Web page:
“Semper Fidelis,” the motto of the U.S. Marine Corps, translates from Latin to “always faithful” or “always loyal.” It’s emblazoned across hats, tattoos and bumper stickers across the country, symbolizing the beefy patriotism — or nationalism, depending on whom you’re talking to — that comes with military service.
But, what does this loyalty look like when trans folks are involved? Tuesday, the Supreme Court upheld the Trump administration’s policy barring trans folks from the armed forces. According to The New York Times, “The vote was 5 to 4, with the court’s five conservative members in the majority and its four liberal members in dissent.”
A breakdown of what’s on the table: The policy generally blocks people whose gender differs from their sex assigned at birth, with exceptions for transgender people already serving openly — and for those willing to participate “in their biological sex.” In this sense, the policy not only excludes most transwomen and transmen, but a host of other identities including genderqueer, nonbinary and agender citizens.
In Chicago, the ruling was met with a barrage of conflicting reactions from the trans community. Many view the ruling as a double-edged sword.
“The U.S. military is the No. 1 employer of trans people in the nation, and the VA is one of the largest providers of health care to trans people in the nation,” Stephanie Skora, co-founder of the Trans Liberation Collective, said in an interview.
“The U.S. military preys on the desperate to further its imperialist agenda. Because trans people face systemic unemployment and are denied health care, many of us are that desperate,” she added. “We don’t want to be in the military — we want jobs, health care and basic humanization.”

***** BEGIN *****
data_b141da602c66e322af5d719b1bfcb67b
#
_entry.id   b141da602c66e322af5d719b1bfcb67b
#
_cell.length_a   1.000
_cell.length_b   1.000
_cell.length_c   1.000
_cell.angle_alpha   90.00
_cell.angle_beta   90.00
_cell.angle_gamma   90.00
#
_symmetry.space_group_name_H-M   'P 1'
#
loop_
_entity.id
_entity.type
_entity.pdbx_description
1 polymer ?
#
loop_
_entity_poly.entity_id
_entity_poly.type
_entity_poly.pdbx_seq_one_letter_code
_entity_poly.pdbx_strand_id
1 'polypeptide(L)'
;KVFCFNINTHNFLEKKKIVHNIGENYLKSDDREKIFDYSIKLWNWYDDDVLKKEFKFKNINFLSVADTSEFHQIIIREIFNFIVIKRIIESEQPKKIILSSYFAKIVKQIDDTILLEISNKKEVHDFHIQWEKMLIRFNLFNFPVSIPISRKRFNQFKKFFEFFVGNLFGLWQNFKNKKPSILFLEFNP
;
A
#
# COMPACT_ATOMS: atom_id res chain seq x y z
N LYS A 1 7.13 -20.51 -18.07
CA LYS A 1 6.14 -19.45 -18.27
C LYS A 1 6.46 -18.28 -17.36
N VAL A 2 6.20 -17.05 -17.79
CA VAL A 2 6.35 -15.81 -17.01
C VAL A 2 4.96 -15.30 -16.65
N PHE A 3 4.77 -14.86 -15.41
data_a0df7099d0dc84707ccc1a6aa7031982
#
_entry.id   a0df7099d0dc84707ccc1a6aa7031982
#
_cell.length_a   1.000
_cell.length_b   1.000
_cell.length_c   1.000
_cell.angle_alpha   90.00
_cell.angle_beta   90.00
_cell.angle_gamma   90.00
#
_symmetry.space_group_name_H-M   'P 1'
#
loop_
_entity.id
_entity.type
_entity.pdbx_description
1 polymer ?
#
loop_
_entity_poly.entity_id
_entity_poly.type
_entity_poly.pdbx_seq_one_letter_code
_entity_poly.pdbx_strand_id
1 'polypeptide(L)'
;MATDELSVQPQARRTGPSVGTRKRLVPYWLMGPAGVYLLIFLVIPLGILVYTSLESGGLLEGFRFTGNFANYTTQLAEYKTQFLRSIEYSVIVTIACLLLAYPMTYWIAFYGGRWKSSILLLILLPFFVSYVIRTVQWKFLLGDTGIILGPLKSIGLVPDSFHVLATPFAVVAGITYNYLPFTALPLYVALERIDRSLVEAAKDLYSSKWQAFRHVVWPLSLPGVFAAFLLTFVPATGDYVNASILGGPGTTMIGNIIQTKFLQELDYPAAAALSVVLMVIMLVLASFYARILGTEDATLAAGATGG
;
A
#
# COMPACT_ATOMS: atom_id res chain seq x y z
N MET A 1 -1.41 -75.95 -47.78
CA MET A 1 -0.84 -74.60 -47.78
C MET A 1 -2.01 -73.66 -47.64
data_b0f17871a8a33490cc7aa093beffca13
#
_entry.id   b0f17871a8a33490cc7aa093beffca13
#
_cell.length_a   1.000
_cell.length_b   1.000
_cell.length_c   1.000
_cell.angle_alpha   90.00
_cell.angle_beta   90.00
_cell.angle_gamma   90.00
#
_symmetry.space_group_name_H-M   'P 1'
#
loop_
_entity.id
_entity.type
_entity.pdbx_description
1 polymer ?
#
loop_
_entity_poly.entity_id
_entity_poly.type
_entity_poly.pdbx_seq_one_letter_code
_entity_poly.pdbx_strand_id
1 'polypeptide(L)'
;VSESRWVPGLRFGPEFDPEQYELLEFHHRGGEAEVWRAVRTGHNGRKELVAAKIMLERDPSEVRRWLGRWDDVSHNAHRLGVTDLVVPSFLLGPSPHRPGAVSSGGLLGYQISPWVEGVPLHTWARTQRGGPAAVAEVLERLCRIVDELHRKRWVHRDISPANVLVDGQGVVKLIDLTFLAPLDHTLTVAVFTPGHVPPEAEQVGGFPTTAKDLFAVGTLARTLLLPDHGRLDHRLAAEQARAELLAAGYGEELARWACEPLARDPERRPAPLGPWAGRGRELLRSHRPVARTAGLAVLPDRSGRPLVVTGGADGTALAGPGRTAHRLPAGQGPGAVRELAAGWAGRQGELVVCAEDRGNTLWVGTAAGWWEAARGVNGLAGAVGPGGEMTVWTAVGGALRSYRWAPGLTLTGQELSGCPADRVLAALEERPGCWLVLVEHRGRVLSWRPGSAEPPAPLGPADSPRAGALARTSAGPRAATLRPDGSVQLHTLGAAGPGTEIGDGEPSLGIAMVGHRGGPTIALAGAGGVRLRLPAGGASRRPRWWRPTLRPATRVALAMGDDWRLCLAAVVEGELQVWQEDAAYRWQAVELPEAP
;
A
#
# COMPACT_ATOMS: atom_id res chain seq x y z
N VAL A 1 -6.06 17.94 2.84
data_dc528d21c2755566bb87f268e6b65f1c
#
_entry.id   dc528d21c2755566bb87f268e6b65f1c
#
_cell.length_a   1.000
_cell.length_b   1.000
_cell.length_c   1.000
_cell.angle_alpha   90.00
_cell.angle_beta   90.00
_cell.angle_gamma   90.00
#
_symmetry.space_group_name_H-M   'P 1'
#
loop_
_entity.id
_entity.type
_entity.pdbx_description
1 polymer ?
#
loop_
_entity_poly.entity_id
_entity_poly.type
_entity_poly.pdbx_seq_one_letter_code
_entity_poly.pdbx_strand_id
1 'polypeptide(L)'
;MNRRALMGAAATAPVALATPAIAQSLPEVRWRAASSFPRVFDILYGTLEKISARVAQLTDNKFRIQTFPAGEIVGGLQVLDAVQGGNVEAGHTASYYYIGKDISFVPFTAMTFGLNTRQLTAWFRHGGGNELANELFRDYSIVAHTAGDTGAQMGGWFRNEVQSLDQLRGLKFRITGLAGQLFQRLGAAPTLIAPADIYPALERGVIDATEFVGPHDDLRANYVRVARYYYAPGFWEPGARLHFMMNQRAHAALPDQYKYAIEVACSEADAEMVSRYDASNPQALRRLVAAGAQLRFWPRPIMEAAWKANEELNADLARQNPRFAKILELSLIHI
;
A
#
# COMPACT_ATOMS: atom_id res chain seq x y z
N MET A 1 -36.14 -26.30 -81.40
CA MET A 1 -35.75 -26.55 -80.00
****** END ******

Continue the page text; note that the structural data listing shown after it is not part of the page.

Mika Tosca, a trans climate scientist based in Chicago, echoed these sentiments.
“It’s obviously trying to erase trans people from society, but it’s just one piece of that puzzle,” she said. “It’s interesting that people I consider to be progressive and anti-imperialist are upset about it. There are other ways that trans people are being erased from public life — I think there are better battles.
“I feel that a lot of the louder responses coming from trans people are coming from people who are white and relatively new to being queer. Maybe they’ve forgotten or haven’t realized that this is a battle that queer people have been fighting for a long time, in many different respects.”
At the same time, Tosca understands why people would pursue the military as a way of receiving “life-affirming” health care.
“I don’t want to be involved in imperialism — but we live in a culture that values these institutions, so it’s important that trans folks be able to participate as full citizens.”
Jennifer N. Pritzker, a Republican transwoman and retired Army lieutenant colonel, wants to see the matter reversed.
“As a retired officer with a 27-year career in the Army, I believe a ban on transgender service hurts the readiness, morale, discipline and unit cohesion of the military,” she said. “Research shows that an inclusive policy promotes readiness, while exclusion harms it. A policy of equal treatment promotes integrity, equal standards, morale for minorities, and expands the talent pool. While the current administration pushes to reverse progress on LGBTQ rights, the decision is with the military. I urge them to leave the inclusive policy in place until litigation is resolved.”
In the meantime, members of the trans community continue to rally around their most vulnerable.
“While we do expect a surge in call volume, we are also there grieving along with our community,” says Sam Ames, the executive director of the Trans Lifeline, a national, peer-run advocacy organization with staff in Chicago. “I think it’s easy to forget that, until not long ago, these institutions didn’t protect us at all. Trans people have never relied on institutions — we survived for millennia by taking care of each other, and we will continue to take care of each other.”
“I think this would be really hard to see as a young person coming into their identity,” Ames continued. “If you are feeling overwhelmed and even hopeless, if you’re sitting in those difficult feelings, we are right there with you and will always be there to listen."